Friday, May 20, 2016

With CoQ10

I really didn't know what to expect when I finally went to see a gastroenterologist nearly three years ago. Because of my symptom history I assumed I had some form of celiac disease. I had already cut out wheat from my diet, and was existing under the idea that I had celiac disease. I live in an agricultural area that predominantly grows wheat and have known ancestral farmers with it. My gastroenterologist said that it was unlikely I had celiac disease, however, and my symptoms seemed more like a rare disease called cyclic vomiting syndrome. The disease is so rare in fact it's frequently listed among the most rare diseases of today.

He then told me there was nothing he could do. There was no test for it, no medicine or treatment. The only thing I could do was try Coenzyme Q10.

I'm not someone who takes vitamins on a regular basis. I have, however, taken vitamins in an attempt to maintain my health--to no avail. See, for years I thought I had a weak immune system that caused me to contract the stomach flu more easily and more severe than others. This time when I took Coenzyme Q10 something was different though. My body felt different.

Since I've been on this vitamin, I've only been symptomatic once in the last three years. That's huge considering I used to have episodes of severe vomiting at least three times per year.

So how and why does this enzyme work? As a journalist I can't help but be curious and even a tad skeptical about taking a pill and suddenly being cured.

Because of my questions about my health and my illness, I've begun taking classes that may lead to a degree in health in addition to my degree in journalism. My latest class nutrition had a lot to say about this enzyme.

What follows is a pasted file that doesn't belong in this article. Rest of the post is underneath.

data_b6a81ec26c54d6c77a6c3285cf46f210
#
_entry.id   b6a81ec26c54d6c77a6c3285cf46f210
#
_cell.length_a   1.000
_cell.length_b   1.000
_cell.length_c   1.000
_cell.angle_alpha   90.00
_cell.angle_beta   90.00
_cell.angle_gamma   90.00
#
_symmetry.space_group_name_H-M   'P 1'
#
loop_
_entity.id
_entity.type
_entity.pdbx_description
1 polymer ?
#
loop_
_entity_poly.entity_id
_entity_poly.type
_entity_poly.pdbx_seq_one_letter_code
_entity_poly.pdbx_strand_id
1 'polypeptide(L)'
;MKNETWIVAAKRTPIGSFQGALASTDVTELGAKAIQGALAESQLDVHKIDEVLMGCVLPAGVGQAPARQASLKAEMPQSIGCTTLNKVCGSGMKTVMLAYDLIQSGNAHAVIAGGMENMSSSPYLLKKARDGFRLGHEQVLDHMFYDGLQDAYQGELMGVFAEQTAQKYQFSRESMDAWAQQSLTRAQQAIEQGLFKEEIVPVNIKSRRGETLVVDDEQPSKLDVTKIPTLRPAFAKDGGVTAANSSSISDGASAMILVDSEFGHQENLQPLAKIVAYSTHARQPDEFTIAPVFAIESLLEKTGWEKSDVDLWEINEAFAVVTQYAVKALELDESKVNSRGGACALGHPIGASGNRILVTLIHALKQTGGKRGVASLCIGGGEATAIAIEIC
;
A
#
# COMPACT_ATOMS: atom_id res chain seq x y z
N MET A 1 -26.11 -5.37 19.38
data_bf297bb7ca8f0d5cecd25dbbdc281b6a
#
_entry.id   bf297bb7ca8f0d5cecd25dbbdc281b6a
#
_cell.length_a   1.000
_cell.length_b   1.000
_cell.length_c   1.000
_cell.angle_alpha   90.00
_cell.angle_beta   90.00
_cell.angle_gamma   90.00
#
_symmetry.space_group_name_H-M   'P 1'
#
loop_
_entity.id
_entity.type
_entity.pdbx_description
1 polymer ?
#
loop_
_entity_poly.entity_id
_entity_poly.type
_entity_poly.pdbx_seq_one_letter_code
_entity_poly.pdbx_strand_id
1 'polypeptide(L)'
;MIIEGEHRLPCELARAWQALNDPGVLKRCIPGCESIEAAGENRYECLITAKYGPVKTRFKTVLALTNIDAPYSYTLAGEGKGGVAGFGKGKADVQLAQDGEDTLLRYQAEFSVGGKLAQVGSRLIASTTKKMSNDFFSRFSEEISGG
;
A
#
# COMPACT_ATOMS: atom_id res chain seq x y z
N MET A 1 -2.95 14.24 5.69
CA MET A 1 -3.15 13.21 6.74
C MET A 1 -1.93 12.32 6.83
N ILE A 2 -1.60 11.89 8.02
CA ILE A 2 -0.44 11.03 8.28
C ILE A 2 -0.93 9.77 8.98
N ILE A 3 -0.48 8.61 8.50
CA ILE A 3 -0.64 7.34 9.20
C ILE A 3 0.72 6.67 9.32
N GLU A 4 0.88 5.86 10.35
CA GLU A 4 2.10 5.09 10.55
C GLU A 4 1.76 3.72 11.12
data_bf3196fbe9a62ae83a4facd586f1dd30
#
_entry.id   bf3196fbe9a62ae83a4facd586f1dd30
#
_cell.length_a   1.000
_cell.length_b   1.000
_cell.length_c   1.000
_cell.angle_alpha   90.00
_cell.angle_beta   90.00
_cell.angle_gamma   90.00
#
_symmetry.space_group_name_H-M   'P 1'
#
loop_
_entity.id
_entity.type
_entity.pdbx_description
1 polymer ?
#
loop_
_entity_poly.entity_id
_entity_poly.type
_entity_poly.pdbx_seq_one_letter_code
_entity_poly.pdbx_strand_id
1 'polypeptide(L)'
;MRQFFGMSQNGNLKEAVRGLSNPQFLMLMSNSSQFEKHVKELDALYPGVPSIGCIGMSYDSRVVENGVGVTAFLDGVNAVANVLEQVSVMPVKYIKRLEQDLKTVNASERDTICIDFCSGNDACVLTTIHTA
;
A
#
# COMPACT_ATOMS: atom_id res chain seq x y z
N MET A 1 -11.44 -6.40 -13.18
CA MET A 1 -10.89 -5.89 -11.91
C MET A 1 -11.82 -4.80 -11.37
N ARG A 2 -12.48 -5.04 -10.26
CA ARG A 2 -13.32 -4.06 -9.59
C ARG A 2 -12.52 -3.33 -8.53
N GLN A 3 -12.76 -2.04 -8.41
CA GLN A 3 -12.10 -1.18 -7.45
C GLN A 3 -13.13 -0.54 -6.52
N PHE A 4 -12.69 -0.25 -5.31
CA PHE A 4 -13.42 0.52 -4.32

Although there is no cure for cyclic vomiting syndrome, it is being studied. Many scientists are correlating cvs with a dysfunction in the mitochondria. Mitochondria are considered the powerhouse to the cells in the body and are in every cell but the red blood cells.

I compare mitochondria to that of a car battery. When you start a car it needs the energy stored in the battery. If its faulty, unless you have a hill and drive a stick, you can't really start your car. If the battery is a tad tricky you could end up with all sorts of car problems. Long story short: keep your car battery healthy.

My mitochondria that transfer energy to the cells of the body don't work like they should. People with mitochondria dysfunction end up with all sorts of health issues--including gastrointestinal and cyclic vomiting.

So how does CoQ10 factor in?

The enzyme CoQ10 is already made in the body. It is also found in a number of foods--especially organ meats. It works in the ATP energy system that makes our bodies function. The same system that houses the mitochondria i.e. our
body's car battery.

One of the medical professionals I see even said that issues with the body's mitochondria is something a lot of people are suffering from without even realizing it.

As for ingesting vitamins, most experts are saying nowadays that a normal healthy person doesn't need supplementation. They also advocate eating a healthy diet as a way to ward of disease and maintain good health.

My body doesn't work quite right. That's why I take Co-Q10, L-Carnitine and Creatine. If and when they find a cure for CVS I'll probably stop supplementing. Right now, that's all I can really do. And it seems to be working.

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